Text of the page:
In the summer of 1916, Eugene O’Neill arrived in Provincetown, Mass., depressed over his failure to find a stage for his plays.
He was 27, the son of an actor, a Princeton dropout who spent several years at sea in a tramp steamer and writing some plays.
That summer he found his stage and a whole lot more.
Provincetown was then a ramshackle village, a haven for Portuguese fishermen, sailors on benders, Bohemians from Greenwich Village and artists and intellectuals fleeing the war in Europe. It was a place where conventions were shed and parties got out of hand.
In 1915, the summer before Eugene O’Neill arrived, a group of friends had come from Greenwich Village to Provincetown. They were into theater, Freud, Marx and free love.
Among them were artists Marsden Hartley, Charles Demuth, William and Marguerite Zorach, and John Reed, a labor activist, poet and journalist. He was married to journalist Louise Bryant, and together they would cover the Bolshevik Revolution (depicted in the 1981 movie Reds). Mabel Dodge, who held a weekly salon for artists and writers in Greenwich Village, also summered in Provincetown. She and Reed had had a flamboyant affair that ended badly.
“It was in this strange atmosphere of art, mayhem and intoxication that the Provincetown Players was born,” wrote Debra Lawless in Provinceetown: A History of Artists and Renegades in a Fishing Village. “While many people founded community theater groups, this one had an indefinable magic that would bestow on its members a Nobel and five Pulitzer Prizes and, as many later said, change the face of American theater.”
The group was disgusted with the frothy comedies and tired melodramas of Broadway while millions were being slaughtered in Europe.
On July 15, 1915, writers Hutchins Hapgood and his wife Neith Boyce Hapgood put their children to bed and entertained their Bohemian friends with two short plays staged on their veranda overlooking Provincetown Harbor. It was the first production of what would become the Provincetown Players.
The first, Neith Boyce’s Constancy, was a spoof about the romance between John Reed and Mabel Dodge. The audience was highly entertained.
Another married couple, newlyweds Susan Glaspell and George Cram ‘Jig’ Cook, wrote the second play that night, Suppressed Desires, a satire on Freudianism. Stage designer Robert Edmond Jones designed the set by moving furniture and pillows.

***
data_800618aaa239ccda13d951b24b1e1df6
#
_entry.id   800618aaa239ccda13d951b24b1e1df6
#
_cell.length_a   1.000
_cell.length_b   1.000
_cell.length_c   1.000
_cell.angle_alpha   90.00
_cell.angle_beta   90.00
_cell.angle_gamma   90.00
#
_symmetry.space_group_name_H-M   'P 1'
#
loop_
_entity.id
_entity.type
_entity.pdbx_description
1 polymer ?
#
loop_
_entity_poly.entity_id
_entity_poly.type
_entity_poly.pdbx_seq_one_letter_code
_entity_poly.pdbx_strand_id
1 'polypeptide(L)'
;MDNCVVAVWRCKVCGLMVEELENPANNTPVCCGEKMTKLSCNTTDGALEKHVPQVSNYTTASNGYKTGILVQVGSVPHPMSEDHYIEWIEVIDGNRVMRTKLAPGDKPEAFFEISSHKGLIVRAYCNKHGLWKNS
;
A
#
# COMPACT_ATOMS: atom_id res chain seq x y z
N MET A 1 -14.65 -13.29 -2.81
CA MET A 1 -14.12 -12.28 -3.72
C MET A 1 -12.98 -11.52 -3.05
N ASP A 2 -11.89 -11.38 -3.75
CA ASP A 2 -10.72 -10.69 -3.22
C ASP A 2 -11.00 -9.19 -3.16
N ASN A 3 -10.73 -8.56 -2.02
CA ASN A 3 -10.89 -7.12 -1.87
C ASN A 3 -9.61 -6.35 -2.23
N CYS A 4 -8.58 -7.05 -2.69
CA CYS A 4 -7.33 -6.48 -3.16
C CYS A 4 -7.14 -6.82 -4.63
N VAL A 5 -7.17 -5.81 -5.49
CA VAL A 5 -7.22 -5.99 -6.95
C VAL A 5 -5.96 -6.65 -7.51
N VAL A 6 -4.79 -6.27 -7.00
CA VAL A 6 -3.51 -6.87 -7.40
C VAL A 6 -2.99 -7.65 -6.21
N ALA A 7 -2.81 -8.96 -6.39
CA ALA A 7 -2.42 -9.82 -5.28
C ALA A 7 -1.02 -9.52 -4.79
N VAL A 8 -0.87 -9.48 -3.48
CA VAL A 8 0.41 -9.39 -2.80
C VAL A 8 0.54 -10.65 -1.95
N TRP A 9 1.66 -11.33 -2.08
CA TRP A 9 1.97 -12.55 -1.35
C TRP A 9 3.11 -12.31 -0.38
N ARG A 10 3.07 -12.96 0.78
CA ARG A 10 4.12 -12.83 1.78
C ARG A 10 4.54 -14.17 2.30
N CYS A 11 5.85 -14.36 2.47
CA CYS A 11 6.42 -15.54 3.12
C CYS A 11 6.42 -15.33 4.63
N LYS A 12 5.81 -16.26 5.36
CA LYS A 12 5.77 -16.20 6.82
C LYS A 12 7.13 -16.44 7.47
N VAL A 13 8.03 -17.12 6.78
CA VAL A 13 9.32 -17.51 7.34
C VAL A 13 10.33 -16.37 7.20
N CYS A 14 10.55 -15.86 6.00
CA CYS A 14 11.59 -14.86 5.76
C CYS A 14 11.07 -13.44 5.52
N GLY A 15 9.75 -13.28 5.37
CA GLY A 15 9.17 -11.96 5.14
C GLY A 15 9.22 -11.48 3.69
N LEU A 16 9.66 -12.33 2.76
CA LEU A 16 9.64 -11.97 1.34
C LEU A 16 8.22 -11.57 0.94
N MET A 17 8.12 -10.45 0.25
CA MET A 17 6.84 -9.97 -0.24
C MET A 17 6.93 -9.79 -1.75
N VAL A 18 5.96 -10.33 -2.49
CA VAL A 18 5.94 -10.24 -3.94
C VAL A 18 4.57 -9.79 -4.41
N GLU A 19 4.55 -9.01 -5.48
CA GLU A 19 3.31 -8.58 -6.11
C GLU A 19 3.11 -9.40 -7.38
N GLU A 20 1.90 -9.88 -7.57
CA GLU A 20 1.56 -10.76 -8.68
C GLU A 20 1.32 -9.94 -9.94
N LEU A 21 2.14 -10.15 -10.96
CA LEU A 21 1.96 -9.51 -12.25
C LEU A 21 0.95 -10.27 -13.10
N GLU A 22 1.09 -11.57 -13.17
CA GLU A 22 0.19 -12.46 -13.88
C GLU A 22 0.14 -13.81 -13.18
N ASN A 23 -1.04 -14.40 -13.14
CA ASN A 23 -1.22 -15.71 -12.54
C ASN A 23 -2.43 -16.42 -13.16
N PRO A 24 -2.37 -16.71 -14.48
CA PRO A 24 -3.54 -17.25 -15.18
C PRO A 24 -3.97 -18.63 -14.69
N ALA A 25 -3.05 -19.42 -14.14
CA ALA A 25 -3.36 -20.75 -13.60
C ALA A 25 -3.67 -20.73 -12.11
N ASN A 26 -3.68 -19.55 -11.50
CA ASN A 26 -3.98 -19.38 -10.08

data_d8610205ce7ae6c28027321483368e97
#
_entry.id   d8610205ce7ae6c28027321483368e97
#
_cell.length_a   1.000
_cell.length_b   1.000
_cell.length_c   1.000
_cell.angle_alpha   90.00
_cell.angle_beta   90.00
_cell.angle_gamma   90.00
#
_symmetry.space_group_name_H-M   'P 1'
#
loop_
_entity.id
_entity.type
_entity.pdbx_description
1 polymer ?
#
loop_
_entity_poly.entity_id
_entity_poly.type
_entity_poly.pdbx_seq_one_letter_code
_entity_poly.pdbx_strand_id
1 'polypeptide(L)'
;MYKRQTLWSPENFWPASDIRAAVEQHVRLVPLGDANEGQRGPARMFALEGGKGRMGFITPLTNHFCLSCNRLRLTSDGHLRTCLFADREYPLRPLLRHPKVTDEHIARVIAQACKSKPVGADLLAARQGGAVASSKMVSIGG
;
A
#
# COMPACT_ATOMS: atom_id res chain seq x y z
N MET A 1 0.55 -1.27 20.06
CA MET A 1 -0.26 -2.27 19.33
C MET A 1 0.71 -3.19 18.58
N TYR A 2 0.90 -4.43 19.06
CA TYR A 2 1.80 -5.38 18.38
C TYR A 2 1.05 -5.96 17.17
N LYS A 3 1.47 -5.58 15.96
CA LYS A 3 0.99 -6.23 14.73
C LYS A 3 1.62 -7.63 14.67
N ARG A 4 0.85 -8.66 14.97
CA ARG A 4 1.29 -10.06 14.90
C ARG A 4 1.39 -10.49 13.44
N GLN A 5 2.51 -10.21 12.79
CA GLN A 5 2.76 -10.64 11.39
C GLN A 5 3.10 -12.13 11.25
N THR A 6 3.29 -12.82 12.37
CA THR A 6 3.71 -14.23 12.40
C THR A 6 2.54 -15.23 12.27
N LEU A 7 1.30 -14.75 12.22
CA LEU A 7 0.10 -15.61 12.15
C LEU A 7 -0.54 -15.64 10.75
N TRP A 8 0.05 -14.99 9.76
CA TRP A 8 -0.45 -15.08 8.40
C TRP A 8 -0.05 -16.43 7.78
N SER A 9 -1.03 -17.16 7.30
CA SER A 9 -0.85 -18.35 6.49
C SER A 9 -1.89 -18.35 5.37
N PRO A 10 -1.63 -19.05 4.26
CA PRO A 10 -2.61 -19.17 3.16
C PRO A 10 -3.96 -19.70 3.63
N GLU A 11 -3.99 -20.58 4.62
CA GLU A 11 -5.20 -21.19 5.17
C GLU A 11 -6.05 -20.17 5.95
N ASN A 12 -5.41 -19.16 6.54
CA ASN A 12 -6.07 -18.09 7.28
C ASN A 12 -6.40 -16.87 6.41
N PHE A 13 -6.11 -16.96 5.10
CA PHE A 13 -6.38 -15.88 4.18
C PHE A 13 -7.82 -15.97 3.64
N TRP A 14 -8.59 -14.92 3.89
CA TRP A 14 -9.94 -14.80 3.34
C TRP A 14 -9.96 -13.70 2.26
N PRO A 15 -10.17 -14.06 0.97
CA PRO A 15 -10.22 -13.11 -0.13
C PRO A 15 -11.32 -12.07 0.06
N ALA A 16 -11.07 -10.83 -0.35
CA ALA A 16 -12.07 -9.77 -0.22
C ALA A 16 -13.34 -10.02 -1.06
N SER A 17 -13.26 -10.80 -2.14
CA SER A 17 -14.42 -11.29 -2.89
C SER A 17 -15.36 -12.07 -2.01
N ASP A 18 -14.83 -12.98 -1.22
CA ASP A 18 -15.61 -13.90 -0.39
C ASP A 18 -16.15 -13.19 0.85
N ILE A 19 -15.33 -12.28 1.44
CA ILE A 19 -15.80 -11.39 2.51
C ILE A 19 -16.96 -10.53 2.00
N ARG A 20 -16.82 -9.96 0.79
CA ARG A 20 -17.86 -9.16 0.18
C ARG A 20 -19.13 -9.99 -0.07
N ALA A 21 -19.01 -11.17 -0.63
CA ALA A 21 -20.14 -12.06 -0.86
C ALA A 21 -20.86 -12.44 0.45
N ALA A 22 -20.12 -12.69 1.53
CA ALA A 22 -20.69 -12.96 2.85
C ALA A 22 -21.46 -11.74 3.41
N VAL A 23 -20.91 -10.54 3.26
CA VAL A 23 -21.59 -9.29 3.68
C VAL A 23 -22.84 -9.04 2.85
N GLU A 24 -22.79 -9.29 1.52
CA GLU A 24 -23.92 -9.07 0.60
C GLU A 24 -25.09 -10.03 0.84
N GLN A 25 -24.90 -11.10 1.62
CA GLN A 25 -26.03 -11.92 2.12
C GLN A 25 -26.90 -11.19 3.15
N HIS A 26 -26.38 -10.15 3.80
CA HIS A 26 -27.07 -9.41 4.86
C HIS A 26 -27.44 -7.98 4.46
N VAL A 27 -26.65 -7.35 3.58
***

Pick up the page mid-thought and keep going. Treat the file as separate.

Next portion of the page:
This was all very new. Summer stock theatre hadn’t taken hold yet. It would be three years before the first summer venue opened in St. Louis. The Manhattan Theatre Colony in Peterborough, N.H. (now in Ogunquit, Maine), and the Cape Playhouse in Dennis, Mass., didn’t start up until 1927, and the Berkshire Playhouse in Stockbridge, Mass., wouldn’t open for another year after that.
The 1916 Season
In 1916, wealthy fiction writer Mary Heaton Vorse bought Lewis Wharf and the ramshackle fishing shack built on it. She let the Provincetown Players build a small stage inside the shack and put enough wooden benches to seat 100 people.
That summer, Eugene O’Neill moved into a cottage with Reed and Bryant and began an affair with Bryant. He had written a play about a sailor dying in the forecastle of a British tramp steamer. It was called Bound East for Cardiff, and it was unlike anything the audience had ever seen before. Yank, the dying sailor, spoke the way a sailor spoke, crude but poetic.
Susan Glaspell described what happened next:
There was a fog, just as the script demanded, a fog bell in the harbor. The tide was in, and it washed under us and around, spraying through the holes in the floor, giving us the rhythm and the flavor of the sea while the big dying sailor talked.
From then on, said Glaspell, the Players “knew what we were for.”
Many people will remember James O’Neil, (sic) who played “Monte Cristo.” He had a son—Eugene O’Neil (sic)—who knocked about the world in tramp steamers…and saw life “in the raw,” and thought much about it…He is one of the Players, and he has written some little plays which have made a very deep impression on those who have seen them produced here.
Four years later, Eugene O’Neill would win the first of four Pulitzer Prizes.
The Provincetown Players spent the next 10 years performing at 139 MacDougall St. in Greenwich Village. They never again played in Provincetown.